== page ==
General (GEN) Lloyd Austin is currently the 33rd Vice Chief of Staff of the United States Army (VCSA), a position he assumed on January 31, 2012. Having served in the military since 1975, GEN Austin has seen the full transition of the Army following the post-Vietnam days into its current force multiplier – blending soldiers with the most current technology available into an effective and balanced fighting force. As an African-American his career also demonstrates the perseverance of a dedicated leader to break down the military’s dogmatic 1970’s cultural barriers, and today is one of the leading senior members of the US armed forces.
Born in Mobile, Alabama in 1953, then Lieutenant Austin was commissioned in 1975 after graduating from West Point and assigned as a Rifle Platoon Leader with the 3rd Infantry Division in Germany. From there he was assigned into various command positions attributed to his growing confidence with commanding troops in both the 7th Infantry and later the 82nd Airborne. 
By 1981 Captain Austin was serving at the Army’s Recruiting Command where he completed his Masters Degree in Education with Auburn University. Afterwards he went on to become a Company Tactical Officer, until being selected for the prestigious General Staff College at Fort Leavenworth, Kansas. Austin would then go on to serve in a variety of line units developing his leadership qualities and gaining invaluable experience for later in life as a senior commander. Some of these locales included Fort Drum’s 10th Mountain Division, a return to Fort Bragg’s 82nd Airborne, the J-3 at the Pentagon, and as the Division Commander for Maneuver at the 3rd Infantry Division (now relocated to Fort Stewart, Georgia) where he helped spearhead the division’s invasion of Iraq in 2003. Throughout these assignments his career development tracked above that of his peers and he was known as a commander with both an intense focus for success, but concern for his soldiers as well.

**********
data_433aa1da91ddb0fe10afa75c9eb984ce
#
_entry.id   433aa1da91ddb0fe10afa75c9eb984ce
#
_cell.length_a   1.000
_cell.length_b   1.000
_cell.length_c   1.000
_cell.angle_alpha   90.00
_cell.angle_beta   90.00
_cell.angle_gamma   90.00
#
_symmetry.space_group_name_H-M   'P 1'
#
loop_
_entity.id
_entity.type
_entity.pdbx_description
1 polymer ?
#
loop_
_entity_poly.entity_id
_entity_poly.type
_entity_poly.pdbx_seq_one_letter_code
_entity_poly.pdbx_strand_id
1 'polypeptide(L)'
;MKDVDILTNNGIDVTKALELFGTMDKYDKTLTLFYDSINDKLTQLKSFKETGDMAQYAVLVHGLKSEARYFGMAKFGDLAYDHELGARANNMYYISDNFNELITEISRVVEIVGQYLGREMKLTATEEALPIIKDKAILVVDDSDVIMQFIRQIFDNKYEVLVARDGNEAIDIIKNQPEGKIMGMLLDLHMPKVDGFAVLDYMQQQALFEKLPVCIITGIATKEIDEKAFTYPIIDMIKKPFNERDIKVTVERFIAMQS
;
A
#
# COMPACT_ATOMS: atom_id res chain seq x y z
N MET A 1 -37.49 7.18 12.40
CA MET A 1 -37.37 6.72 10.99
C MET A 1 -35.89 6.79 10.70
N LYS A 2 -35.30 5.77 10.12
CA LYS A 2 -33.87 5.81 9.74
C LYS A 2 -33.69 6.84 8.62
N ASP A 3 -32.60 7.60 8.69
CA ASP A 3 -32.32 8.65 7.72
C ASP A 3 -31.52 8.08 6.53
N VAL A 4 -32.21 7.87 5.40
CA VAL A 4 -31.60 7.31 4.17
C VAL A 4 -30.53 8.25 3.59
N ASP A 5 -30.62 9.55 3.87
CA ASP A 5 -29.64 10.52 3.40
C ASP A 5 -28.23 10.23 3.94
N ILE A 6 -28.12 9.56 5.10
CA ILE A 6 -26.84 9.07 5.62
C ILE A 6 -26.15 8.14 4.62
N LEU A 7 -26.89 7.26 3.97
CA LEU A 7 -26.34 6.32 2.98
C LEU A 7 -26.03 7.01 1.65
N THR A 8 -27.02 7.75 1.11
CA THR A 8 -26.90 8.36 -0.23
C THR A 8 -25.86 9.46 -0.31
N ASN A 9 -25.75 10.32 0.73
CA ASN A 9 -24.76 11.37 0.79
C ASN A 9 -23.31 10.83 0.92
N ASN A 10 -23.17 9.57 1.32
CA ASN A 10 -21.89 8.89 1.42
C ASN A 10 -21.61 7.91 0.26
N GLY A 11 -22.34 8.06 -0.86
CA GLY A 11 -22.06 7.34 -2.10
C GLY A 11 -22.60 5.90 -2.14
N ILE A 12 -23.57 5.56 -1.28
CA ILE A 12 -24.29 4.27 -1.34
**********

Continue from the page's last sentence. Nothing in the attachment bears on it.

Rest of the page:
Between September 2003 and August 2005 GEN Austin served as the Commanding General of the 10th Mountain Division also serving as JTF-180 Commander during his deployment in Operation Enduring Freedom, Afghanistan. From there he went on to serve as the Chief of Staff at the United States Central Command in Tampa, Florida until 2006.
In December 2006, GEN Austin was promoted to the rank of Lieutenant General and assigned as commander of the XVIII Airborne Corps out of Fort Bragg, North Carolina. While there he again deployed this time to Iraq in 2008 and became the second highest-ranking commander to assume control of Multi-National Corps Iraq, replacing Lieutenant General Raymond T. Odierno.
In August 2009, GEN Austin transferred command of the XVIII Airborne Corps to become Director of the Joint Staff. However that position was short-lived and on September 1st, 2010 GEN Austin assumed command for all US forces in Iraq at a ceremony, which included guest speakers such as Vice President Joe Biden, Secretary Robert Gates, and Joint Chairmen Adm. Mike Mullen.